What is it about?

The highlights of this paper are: Out-of-date yoghurt, dented cans, bruised fruit, curvy carrots - these products may be perfectly edible but they don’t meet customer expectations and are therefore considered waste. Could there be business-friendly alternatives to throwing these products away? One way that unsaleable products could be handled is via redistribution: (1) Internal: products are transformed and sold on fresh food counters or in-store restaurants; (2) social: products are collected by charities such as food banks; (3) Other: products are used for non-human consumption. Nevertheless, many store managers raised concerns about product liability and food safety. The administrative workload for putting redistribution processes in place could also be heavy – and some companies have strict rules about redistributing branded products as it could devalue the brand. However, most store managers foresaw few costs with social redistribution. Some thought it would save money as they would not have to remove packaging for waste disposal.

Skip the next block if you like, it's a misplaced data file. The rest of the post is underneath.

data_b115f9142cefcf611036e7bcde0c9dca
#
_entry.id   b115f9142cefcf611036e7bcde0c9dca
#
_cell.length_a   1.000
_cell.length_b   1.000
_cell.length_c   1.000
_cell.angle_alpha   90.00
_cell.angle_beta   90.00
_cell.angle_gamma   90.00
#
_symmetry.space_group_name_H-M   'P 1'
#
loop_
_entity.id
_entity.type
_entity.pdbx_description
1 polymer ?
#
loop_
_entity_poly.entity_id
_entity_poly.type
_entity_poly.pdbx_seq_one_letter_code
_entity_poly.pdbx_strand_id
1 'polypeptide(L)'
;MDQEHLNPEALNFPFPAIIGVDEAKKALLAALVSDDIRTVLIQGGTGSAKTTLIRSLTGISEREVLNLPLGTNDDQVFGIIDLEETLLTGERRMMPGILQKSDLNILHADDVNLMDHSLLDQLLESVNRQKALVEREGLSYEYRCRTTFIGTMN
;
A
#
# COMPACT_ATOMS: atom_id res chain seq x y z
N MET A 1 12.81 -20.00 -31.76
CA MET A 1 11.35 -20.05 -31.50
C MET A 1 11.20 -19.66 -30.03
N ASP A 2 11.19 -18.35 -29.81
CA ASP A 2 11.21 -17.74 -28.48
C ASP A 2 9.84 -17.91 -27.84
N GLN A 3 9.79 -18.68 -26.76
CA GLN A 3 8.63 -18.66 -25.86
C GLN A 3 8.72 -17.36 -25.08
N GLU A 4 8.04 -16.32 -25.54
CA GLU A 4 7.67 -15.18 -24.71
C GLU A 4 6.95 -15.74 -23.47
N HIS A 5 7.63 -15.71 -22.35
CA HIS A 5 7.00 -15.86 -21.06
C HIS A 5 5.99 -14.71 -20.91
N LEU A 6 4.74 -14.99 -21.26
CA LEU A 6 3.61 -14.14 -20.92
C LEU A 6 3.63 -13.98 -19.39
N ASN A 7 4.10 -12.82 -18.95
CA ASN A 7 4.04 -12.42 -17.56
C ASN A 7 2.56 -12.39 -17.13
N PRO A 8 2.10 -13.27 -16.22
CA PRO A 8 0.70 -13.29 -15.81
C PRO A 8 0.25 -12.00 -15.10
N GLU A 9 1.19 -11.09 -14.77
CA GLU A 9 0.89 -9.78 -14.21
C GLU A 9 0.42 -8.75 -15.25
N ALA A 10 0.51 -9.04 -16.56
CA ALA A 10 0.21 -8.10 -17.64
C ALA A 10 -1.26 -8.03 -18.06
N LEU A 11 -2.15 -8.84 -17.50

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Why is it important?

In terms of practical implications, this research recommends that retailers should determine processes and partnerships for redistribution, including guidelines for staff and systems for measurement. The way stores deal with these issues could become a sustainability measure and performance indicator, potentially saving money for retailers as well as doing social and environmental good.

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This page is a summary of: Unsaleable grocery products, their residual value and instore logistics, International Journal of Physical Distribution & Logistics Management, July 2016, Emerald, DOI: 10.1108/ijpdlm-11-2014-0285.
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